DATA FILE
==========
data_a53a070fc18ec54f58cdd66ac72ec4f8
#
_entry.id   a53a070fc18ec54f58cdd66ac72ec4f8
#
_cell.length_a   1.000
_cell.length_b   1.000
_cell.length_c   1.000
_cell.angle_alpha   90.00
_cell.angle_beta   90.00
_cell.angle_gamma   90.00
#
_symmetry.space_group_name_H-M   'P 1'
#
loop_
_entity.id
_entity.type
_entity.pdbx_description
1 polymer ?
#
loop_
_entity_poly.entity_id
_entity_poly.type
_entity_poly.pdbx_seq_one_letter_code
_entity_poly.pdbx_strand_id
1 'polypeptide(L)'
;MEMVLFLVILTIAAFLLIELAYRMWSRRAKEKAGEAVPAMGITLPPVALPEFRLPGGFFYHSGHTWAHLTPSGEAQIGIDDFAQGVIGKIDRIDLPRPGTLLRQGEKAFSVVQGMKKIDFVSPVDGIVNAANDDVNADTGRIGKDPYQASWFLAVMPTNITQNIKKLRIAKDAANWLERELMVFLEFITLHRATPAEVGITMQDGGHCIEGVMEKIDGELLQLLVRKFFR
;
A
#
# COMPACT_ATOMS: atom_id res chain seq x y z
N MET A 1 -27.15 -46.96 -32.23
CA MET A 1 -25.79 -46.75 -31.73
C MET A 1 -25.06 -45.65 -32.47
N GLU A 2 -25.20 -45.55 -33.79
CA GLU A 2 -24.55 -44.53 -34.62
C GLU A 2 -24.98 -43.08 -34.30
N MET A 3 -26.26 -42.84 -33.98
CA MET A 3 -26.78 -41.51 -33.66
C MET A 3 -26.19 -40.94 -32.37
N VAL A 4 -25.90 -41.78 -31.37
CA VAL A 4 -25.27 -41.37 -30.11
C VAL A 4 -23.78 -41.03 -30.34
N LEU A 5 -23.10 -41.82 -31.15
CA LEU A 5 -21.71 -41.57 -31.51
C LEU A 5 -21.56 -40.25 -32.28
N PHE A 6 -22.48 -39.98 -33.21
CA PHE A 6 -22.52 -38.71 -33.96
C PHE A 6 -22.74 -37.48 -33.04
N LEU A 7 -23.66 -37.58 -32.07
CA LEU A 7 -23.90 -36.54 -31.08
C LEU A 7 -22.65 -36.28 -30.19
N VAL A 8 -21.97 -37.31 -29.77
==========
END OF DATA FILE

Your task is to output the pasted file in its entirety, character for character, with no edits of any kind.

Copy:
data_a53a070fc18ec54f58cdd66ac72ec4f8
#
_entry.id   a53a070fc18ec54f58cdd66ac72ec4f8
#
_cell.length_a   1.000
_cell.length_b   1.000
_cell.length_c   1.000
_cell.angle_alpha   90.00
_cell.angle_beta   90.00
_cell.angle_gamma   90.00
#
_symmetry.space_group_name_H-M   'P 1'
#
loop_
_entity.id
_entity.type
_entity.pdbx_description
1 polymer ?
#
loop_
_entity_poly.entity_id
_entity_poly.type
_entity_poly.pdbx_seq_one_letter_code
_entity_poly.pdbx_strand_id
1 'polypeptide(L)'
;MEMVLFLVILTIAAFLLIELAYRMWSRRAKEKAGEAVPAMGITLPPVALPEFRLPGGFFYHSGHTWAHLTPSGEAQIGIDDFAQGVIGKIDRIDLPRPGTLLRQGEKAFSVVQGMKKIDFVSPVDGIVNAANDDVNADTGRIGKDPYQASWFLAVMPTNITQNIKKLRIAKDAANWLERELMVFLEFITLHRATPAEVGITMQDGGHCIEGVMEKIDGELLQLLVRKFFR
;
A
#
# COMPACT_ATOMS: atom_id res chain seq x y z
N MET A 1 -27.15 -46.96 -32.23
CA MET A 1 -25.79 -46.75 -31.73
C MET A 1 -25.06 -45.65 -32.47
N GLU A 2 -25.20 -45.55 -33.79
CA GLU A 2 -24.55 -44.53 -34.62
C GLU A 2 -24.98 -43.08 -34.30
N MET A 3 -26.26 -42.84 -33.98
CA MET A 3 -26.78 -41.51 -33.66
C MET A 3 -26.19 -40.94 -32.37
N VAL A 4 -25.90 -41.78 -31.37
CA VAL A 4 -25.27 -41.37 -30.11
C VAL A 4 -23.78 -41.03 -30.34
N LEU A 5 -23.10 -41.82 -31.15
CA LEU A 5 -21.71 -41.57 -31.51
C LEU A 5 -21.56 -40.25 -32.28
N PHE A 6 -22.48 -39.98 -33.21
CA PHE A 6 -22.52 -38.71 -33.96
C PHE A 6 -22.74 -37.48 -33.04
N LEU A 7 -23.66 -37.58 -32.07
CA LEU A 7 -23.90 -36.54 -31.08
C LEU A 7 -22.65 -36.28 -30.19
N VAL A 8 -21.97 -37.31 -29.77